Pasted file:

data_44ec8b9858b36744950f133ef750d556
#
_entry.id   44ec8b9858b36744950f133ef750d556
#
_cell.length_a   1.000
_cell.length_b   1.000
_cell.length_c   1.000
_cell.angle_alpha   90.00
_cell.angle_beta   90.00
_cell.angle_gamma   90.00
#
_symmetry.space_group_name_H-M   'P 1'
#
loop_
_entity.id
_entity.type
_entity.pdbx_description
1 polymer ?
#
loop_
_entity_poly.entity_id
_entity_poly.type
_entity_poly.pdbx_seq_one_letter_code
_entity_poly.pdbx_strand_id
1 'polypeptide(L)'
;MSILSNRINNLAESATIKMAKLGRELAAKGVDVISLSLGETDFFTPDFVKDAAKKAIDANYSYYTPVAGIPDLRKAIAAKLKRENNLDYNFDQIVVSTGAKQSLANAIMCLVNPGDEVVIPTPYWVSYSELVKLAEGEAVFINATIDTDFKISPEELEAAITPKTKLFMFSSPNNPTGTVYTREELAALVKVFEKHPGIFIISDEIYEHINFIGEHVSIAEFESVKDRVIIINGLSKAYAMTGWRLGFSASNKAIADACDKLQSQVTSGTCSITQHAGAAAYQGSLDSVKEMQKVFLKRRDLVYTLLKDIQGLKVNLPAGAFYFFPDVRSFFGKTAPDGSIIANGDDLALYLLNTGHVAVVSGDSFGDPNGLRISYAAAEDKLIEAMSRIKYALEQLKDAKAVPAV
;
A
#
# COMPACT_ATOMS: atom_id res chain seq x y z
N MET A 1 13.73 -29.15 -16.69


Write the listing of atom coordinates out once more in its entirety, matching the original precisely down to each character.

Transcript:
data_44ec8b9858b36744950f133ef750d556
#
_entry.id   44ec8b9858b36744950f133ef750d556
#
_cell.length_a   1.000
_cell.length_b   1.000
_cell.length_c   1.000
_cell.angle_alpha   90.00
_cell.angle_beta   90.00
_cell.angle_gamma   90.00
#
_symmetry.space_group_name_H-M   'P 1'
#
loop_
_entity.id
_entity.type
_entity.pdbx_description
1 polymer ?
#
loop_
_entity_poly.entity_id
_entity_poly.type
_entity_poly.pdbx_seq_one_letter_code
_entity_poly.pdbx_strand_id
1 'polypeptide(L)'
;MSILSNRINNLAESATIKMAKLGRELAAKGVDVISLSLGETDFFTPDFVKDAAKKAIDANYSYYTPVAGIPDLRKAIAAKLKRENNLDYNFDQIVVSTGAKQSLANAIMCLVNPGDEVVIPTPYWVSYSELVKLAEGEAVFINATIDTDFKISPEELEAAITPKTKLFMFSSPNNPTGTVYTREELAALVKVFEKHPGIFIISDEIYEHINFIGEHVSIAEFESVKDRVIIINGLSKAYAMTGWRLGFSASNKAIADACDKLQSQVTSGTCSITQHAGAAAYQGSLDSVKEMQKVFLKRRDLVYTLLKDIQGLKVNLPAGAFYFFPDVRSFFGKTAPDGSIIANGDDLALYLLNTGHVAVVSGDSFGDPNGLRISYAAAEDKLIEAMSRIKYALEQLKDAKAVPAV
;
A
#
# COMPACT_ATOMS: atom_id res chain seq x y z
N MET A 1 13.73 -29.15 -16.69